It was such fun to spend my late teens and early twenties in the company of superstars like the Monkees, David Cassidy, Bobby Sherman and Elvis. But I usually had just as much fun when I would be choose to interview or cover a potential new teenybopper star. I say potential because once producers caught on that introducing their young talented actors or singers in Tiger Beat sometimes helped turn them into instant stars, I received A LOT of requests to interview unknowns. The requests came from TV studio executives, public relations executives and record execs.
One I remember fondly was being invited out to the set of “Land of the Giants” to interview the teen actor Stefan Arngrim who starred as Barry Lockridge on the science fiction TV show “Land of the Giants,” which first aired on ABC TV in September 1968. Set in the then-future year of 1983, the series tells the tale of the crew and passengers of a sub-orbital transport spaceship called the Spindrift. In the pilot episode, the Spindrift is en route from Los Angeles to London via the ultra-fast route of a parabolic trajectory. Just beyond Earth’s boundary with space, the Spindrift encounters a strange space storm and is transported to a mysterious planet where everything is twelve times larger than its counterpart on Earth. The Spindrift crew calls the inhabitants “the giants”. Everything on their planet is built to their scale — buildings, cars, animals, etc. The Spindrift crashes on this planet and becomes inoperable.
The show had been on for a couple of months, but I had no clue what it was about when I went out to the set to interview Stefan. You can imagine my surprise when I arrived at 20th Century Fox Studios and went inside the first soundstage to meet Stefan. All around me were giant props, a matchstick bigger than a baseball bat, a “human” hand twice as tall as I was. This was cool! Stefan was a very nice boy, a young teen and yet he also exhibited a maturity that many child actors possessed. He could carry on an adult conversation and took an active part in my interview and my personally guided tour of the set.
During our interview Stefan told me about his new hobby photography. “I do character studies, and now I’m trying
my hand at fashion photography. I’m sort of trying out techniques and if someone is wearing something I love, I’ll shoot it. Like Angela Cartwright goes to school with me and when she comes in wearing something I like I’ll usually shoot that. I’ve always got a camera with me.”
He also told me all about playing in a band and when the band broke up he just continued writing songs.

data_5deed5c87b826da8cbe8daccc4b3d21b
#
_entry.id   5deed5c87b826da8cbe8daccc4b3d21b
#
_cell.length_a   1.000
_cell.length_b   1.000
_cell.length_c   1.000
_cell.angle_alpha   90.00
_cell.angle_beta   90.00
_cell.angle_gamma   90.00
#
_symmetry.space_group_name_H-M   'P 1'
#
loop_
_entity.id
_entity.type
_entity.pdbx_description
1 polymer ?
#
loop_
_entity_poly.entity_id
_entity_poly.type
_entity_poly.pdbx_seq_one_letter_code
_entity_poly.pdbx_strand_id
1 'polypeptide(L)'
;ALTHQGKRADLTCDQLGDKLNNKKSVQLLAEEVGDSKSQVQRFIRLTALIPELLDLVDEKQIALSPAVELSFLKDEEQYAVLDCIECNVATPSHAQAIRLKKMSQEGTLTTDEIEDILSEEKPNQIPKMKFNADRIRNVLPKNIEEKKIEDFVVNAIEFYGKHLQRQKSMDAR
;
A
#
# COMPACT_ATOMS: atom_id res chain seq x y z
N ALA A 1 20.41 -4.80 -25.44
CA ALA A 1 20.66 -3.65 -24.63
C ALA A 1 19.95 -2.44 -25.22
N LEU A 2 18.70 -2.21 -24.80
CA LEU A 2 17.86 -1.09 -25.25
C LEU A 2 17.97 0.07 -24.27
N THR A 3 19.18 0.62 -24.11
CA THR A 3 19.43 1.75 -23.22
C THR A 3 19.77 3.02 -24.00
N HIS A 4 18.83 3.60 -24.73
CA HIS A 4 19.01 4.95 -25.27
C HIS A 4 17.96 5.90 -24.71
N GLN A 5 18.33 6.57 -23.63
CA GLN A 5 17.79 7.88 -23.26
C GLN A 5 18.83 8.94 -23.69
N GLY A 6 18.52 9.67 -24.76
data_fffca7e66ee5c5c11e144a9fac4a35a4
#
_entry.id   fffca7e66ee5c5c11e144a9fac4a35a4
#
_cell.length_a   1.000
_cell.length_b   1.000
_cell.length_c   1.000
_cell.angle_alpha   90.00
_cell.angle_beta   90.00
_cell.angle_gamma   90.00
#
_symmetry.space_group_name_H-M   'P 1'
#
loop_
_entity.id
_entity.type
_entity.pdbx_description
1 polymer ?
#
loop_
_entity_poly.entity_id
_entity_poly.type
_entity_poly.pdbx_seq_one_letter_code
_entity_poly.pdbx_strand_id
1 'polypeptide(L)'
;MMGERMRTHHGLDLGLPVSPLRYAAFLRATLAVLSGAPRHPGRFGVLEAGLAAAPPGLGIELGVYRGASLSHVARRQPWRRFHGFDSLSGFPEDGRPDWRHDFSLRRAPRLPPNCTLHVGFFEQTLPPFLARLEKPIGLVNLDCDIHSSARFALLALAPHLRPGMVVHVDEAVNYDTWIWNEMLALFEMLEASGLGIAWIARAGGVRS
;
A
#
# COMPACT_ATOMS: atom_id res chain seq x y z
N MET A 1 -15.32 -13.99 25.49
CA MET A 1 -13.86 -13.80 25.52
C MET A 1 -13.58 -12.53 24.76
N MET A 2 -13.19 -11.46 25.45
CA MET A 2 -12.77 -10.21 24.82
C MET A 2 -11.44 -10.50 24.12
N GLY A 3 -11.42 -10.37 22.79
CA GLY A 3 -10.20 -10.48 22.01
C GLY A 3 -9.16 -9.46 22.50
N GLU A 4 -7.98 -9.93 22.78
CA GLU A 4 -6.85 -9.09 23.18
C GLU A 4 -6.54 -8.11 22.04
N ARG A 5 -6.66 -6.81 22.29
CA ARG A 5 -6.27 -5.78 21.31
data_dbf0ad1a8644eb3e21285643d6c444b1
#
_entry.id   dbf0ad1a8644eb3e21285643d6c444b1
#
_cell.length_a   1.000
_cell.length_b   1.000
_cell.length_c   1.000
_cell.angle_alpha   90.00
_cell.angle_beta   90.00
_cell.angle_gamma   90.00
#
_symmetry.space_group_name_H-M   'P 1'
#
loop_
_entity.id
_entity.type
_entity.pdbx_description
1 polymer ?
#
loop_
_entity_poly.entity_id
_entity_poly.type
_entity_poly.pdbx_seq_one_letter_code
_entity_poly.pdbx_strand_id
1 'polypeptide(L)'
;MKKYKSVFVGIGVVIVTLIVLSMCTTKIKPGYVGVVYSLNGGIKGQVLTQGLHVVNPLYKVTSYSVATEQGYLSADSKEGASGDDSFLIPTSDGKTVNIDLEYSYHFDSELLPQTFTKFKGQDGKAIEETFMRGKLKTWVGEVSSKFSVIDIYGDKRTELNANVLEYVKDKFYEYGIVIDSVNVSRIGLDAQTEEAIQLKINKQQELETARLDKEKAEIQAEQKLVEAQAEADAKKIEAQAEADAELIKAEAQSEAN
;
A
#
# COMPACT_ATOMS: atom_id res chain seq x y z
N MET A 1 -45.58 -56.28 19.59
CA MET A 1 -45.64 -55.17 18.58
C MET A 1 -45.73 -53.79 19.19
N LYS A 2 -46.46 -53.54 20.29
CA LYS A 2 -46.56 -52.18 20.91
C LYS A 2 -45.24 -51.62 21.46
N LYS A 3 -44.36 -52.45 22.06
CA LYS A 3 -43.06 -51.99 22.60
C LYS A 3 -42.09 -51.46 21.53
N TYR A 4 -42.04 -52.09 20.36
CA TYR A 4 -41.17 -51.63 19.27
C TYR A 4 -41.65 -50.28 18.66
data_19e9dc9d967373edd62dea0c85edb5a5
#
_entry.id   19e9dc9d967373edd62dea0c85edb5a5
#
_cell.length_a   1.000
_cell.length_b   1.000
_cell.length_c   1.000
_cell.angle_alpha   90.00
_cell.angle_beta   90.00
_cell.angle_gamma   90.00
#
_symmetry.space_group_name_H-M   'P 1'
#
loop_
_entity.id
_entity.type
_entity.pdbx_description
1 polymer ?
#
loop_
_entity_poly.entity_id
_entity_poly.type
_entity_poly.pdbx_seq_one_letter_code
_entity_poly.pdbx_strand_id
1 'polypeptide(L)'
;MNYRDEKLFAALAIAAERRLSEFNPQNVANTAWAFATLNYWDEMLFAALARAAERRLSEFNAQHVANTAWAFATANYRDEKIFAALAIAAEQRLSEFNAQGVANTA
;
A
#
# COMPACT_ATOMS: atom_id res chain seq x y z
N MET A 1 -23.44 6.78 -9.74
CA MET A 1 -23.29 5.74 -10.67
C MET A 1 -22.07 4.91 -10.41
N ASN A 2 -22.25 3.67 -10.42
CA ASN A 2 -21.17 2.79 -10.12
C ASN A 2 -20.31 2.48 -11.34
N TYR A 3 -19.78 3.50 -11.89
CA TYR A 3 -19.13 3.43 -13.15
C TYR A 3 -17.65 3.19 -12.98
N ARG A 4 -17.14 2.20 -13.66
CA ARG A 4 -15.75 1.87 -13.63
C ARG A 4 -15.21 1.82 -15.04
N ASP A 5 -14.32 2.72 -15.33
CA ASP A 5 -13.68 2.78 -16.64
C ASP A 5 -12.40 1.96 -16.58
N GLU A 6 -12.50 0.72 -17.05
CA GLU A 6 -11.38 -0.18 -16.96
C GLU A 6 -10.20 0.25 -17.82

I hadn’t thought about Stefan for many years, but as I Googled him to get his birth date, I found out he has had a very successful acting and music career! You can read about his career at http://www.stefanarngrim.com/bio.htm
Another “B” list fave, or at least that’s how it began, was Kurt Russell. I had interviewed him once at his home, a “day in the life” story, for Tiger Beat. The publicist out at Walt Disney Studios kept calling me and asking me to please come out to the studio and do a story on the star of their new movie, a musical, “The One and Only Original Family Band.” I was usually agreeable about doing stories on the “B” list actors or singers because getting to know them at the birth of their careers always paid off if they really hit it big. I liked Kurt and his family and having worked at Disneyland during my high school years, I also thought it would be fun to see the Disney Film Studios.
Before we went onto the set, the publicist gave me a golf cart tour of the studios and the sound stages. An amazing thing I learned was that the studios were built during World War II. Walt Disney had enough money to build the studios from the success of his “Mickey Mouse Steamboat Willie” cartoons, but he had to get special permission from the War Department to build a studio of this size, as building materials were rationed and much of the labor force was serving in the armed services. The War Department agreed to let Disney build as long as the studio was designed in such a way that it could be turned into a hospital immediately if needed. So, as we walked through the studio the publicist showed me how the doors were all wide (enough to accommodate wheelchairs) and the doors did not have regular door knobs or locks, but instead had the big hospital pull handles and windows in the doors.
It was exciting to see the cartoonists at work at their big drawing tables. Disney was making motion pictures, but they were still doing the animated films that were so loved by the public.
Once the tour had ended, I met with Kurt and his mom and we would talk in between filming of his scenes. Kurt was always one of the most down to earth “celebrities” I had ever met. He told me all about how disappointed he was at the timing of this movie because it meant he couldn’t play for Thousand Oaks High School baseball team that season. Kurt loved baseball and eventually played for the Angel’s Class A Bend, Oregon Rainbows club as a switch hitting second baseman. He loved going to school on the studio lot, though, and told me, “On the set we only have to attend school four hours a day and I learn more than I do in a week at Thousand Oaks High.”
Of course, we all know just how far Kurt went in his acting career. I continued to cover him for a couple of years,
once joining him for horseback riding at his family’s home where they had several horses. I couldn’t help but laugh years later when my sons were 4 and 5 years old their favorite movie was Kurt’s “Big Trouble in Little China” and they would watch it over and over again. And I have probably watched “Overboard” at least a dozen times.
These are but two of the soon-to-be stars I would interview over the years. Are there others you’d like to read about?
Good times. . .Ann Moses reporting about “back in the day.”